Are you still trying to multitask?
You’ve probably heard by now that there has been lots of research that shows that we are slower and less accurate when we try to do two things at once.
It slows our productivity by almost 40 percent.
So why do we do it?
Among the reasons is because we have become impatient. Dr.Joanne Cantor, Ph.D., wrote in Psychology Today that we are used to doing things faster. We don’t need to go to the library when we have Google at our fingertips. “We’re so used to instantaneous digital searching that we can no longer even fathom the idea of dial-up Internet access,” she writes. “These days, if we’re listening to someone who’s a slow talker, we check our email in the pauses. “
Plus, we think our employers want us to work faster. And technology makes it easier to do so. Cantor writes that most computer screens allow us to have multiple applications open simultaneously. It almost begs us to do more.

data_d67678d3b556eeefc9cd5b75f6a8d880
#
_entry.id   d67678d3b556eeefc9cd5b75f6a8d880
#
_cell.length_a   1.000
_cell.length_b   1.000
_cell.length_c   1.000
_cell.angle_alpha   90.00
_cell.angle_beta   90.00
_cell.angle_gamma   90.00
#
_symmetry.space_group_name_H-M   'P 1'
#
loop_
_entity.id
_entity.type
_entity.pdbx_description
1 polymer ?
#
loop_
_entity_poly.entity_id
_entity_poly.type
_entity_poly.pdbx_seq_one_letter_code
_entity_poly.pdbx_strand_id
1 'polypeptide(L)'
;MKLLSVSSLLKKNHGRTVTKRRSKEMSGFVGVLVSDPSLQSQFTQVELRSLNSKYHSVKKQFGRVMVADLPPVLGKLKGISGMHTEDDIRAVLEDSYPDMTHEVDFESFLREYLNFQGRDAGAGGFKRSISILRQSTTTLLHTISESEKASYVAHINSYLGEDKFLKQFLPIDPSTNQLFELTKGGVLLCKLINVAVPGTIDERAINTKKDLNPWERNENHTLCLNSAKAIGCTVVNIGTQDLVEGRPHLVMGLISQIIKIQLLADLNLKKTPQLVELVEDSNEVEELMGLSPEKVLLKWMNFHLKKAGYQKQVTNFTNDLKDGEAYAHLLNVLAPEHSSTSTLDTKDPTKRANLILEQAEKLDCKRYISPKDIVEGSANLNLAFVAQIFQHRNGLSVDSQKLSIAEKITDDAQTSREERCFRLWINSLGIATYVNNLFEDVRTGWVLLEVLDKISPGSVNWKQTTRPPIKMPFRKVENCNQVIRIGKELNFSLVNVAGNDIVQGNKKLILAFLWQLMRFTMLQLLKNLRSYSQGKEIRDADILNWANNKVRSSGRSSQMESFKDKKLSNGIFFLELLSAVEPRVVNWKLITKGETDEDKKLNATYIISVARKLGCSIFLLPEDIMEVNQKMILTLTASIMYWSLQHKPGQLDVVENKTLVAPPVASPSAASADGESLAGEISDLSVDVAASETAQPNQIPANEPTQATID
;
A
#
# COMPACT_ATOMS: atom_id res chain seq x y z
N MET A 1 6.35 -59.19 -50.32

But there may be times when multitasking isn’t detrimental.
A 2015 University of Florida study showed that it might work in certain situations.Some people can make it work. But the percent of people is tiny, only about 2 percent. What are the odds this includes you?
– Those who think they are good at multitasking are usually the worst.
Before you want to ignore advice not to multitask, remember that the downsides still outweigh some of these benefits for most people.
– Quantity begins to replace quality.
– Stress levels increase while multitasking
– More mistakes are made
– You have less time to think creatively.
– In addition, we know that when you switch from one task to another, some of our brain capacity is still focused on what you were doing previously.
It also depends on the kind of multitasking you are doing. For example, listening to music while checking email is usually OK. But, checking email while working on an essential presentation or building your budget is almost certain to fail.